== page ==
I do not remember the characters really or the details of the plot but I remember the sit-ins and discussions - the same discussions we had. The people in the movie also had the same icons, that is Che Guevara and Mao, and they listened to same music. In fact, I think the reason why I remember so well the impression this film made upon me, was its soundtrack. John Lennon's "Give Peace a Chance" and Joni Mitchell's "Circle Game" were hymns also for my generation in the East, but apart from that they are simply beautiful, melancholic songs. The film is, I think, not very optimistic about the movement and I myself actually felt that it would not get to where we wanted it. Although the young people in the GDR could do little in the way of open regime criticism, like demonstrations and sit-ins, we discussed these subjects intensively. Me friends and I often went to certain "intellectual" cafés to discuss about Mao and culture-revolution, the students movements and similar issues. To be honest, I was disillusioned with this culture-revolution in China because it killed a lot of people and did not bring any democratic change. However, many of my companions then were exhilarated and thought it was great. A lot of people then carried a "Mao-Bible" everywhere they went because it was "en vogue" but I did not because I frankly did not care to have one.

Going to the cinema was something very special when I was young and that's probably why I remember the few movies I saw so well, for instance "Death in Venice." I think it was made by Visconti, a great director whom my mother also liked. Can you imagine that I went to the cinema three times to see it? Today it seems a bit foolish to me. And also I have to admit, that it was mainly because of this heavenly, gorgeous boy who played the part of Tadzio that I liked this film so much. This film is essentially about the finality of life and about how we search youth and beauty to evade death. I have to admit, that I also venerate beauty in people, although I know that it passes. The film - in spite of the tragic end - is very romantic I think and I was extremely romantic myself then. However, at age eighteen I lost the belief in romantic love and became mature.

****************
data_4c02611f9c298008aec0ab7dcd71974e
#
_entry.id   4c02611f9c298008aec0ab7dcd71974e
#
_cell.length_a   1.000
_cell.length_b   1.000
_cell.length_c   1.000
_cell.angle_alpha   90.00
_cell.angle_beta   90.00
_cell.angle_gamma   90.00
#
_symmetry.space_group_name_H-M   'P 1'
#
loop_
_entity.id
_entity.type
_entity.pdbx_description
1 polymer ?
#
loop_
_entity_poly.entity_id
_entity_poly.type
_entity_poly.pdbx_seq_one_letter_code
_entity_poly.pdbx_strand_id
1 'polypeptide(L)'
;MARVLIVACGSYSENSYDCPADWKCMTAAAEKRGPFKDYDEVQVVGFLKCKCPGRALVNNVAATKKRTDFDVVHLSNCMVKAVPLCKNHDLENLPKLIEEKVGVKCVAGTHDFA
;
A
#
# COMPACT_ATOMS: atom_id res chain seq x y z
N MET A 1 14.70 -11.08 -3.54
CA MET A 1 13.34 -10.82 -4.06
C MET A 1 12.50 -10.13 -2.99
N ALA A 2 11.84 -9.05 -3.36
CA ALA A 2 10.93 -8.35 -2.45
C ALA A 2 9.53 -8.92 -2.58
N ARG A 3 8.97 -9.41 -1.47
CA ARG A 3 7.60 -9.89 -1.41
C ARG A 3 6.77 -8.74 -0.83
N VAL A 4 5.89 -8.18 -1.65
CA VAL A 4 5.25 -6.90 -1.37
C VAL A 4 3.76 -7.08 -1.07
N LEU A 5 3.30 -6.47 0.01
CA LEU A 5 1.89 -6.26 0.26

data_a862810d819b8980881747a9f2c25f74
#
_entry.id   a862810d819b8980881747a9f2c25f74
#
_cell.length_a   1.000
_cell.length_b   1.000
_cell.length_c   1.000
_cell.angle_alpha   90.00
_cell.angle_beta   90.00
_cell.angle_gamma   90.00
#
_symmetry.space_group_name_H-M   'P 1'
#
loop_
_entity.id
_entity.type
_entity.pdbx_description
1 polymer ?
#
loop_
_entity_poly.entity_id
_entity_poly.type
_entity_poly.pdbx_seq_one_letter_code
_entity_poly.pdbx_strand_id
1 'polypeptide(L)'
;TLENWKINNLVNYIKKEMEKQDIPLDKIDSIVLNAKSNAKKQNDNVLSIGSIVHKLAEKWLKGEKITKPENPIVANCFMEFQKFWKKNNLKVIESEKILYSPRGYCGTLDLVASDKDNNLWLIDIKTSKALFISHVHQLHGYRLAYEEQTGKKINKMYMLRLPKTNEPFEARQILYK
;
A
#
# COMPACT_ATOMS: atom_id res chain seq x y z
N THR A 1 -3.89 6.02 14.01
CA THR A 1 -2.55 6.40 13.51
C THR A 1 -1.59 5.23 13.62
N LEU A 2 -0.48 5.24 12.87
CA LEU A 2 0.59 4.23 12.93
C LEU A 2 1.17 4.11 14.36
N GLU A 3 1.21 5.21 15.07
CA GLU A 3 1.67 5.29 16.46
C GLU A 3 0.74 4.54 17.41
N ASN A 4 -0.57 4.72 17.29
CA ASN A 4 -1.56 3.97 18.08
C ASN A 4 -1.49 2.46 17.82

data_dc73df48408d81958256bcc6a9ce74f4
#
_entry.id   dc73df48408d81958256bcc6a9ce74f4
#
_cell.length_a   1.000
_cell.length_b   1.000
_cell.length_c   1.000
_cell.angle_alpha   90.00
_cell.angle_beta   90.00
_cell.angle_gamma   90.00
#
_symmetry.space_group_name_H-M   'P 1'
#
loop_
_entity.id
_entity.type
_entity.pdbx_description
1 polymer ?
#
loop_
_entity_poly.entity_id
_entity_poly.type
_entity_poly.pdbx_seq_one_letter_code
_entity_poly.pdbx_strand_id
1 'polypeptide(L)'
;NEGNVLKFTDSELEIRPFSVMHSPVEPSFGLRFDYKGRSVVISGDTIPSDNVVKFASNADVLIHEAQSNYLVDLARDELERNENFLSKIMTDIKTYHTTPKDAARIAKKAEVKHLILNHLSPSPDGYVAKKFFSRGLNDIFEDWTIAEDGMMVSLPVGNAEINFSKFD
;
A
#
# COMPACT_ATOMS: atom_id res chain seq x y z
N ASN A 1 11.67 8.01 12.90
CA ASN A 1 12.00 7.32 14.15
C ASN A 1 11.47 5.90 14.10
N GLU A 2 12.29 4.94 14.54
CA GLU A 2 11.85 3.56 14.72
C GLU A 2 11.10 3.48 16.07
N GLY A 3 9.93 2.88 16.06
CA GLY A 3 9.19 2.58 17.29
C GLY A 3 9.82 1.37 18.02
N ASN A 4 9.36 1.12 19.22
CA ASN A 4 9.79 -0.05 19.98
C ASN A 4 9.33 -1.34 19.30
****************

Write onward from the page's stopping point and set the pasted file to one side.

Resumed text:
By the way, I remember that when I went out with my first sweetheart - I think I was around fourteen years old then - I had my first dance and they played "Yellow River." Now I don't remember the band or the lyrics anymore but I remember the melody and the feelings it incited. I love all songs that have to do with the water. Actually I also remember this incredibly sad and romantic song which begins with "Take me down to my boat by the river." I have forgotten the text but I heard this song when I was around twenty.

What influence these films and songs had on me? It's hard to say but I guess I already felt then, that the ideals my generation pursued were just not to be realized and that made me feel melancholy. Then again it was exhilarating to feel that I and my friends were part of an international movement, and it was films and radio which facilitated this feeling of being part of something greater. Today I have a totally different attitude towards the media, especially film, TV and internet. I hardly ever watch TV, go to the cinema or listen to the radio because I do not like what it shown or to be heard. Everything has become so confusing and loud. I do not like that. Now that I have to use the internet to communicate with my clients, I still do not like it very much and I still have no interest in using it for entertainment or similar purposes. It just makes me feel dizzy to see all these blinking and moving items on the screen and I can't extract the information I want because there is just too much that distracts me. It took me half a year just to get used to the procedure of accessing the net and finding the websites I needed.

Maybe it sounds silly but I think that in my youth, many things were easier, the world was not so confusing. When I was young, I felt curious about the world and wanted to see the world but now I travel very little although now there is no more wall that prevents me from doing so. I prefer to go to quite places with beautiful scenery - like Sweden. I also begin to feel very nostalgic about Russia where I studied for some time before I became a teacher in a GDR elementary school. I would love to go there again, but I just have so little time these days.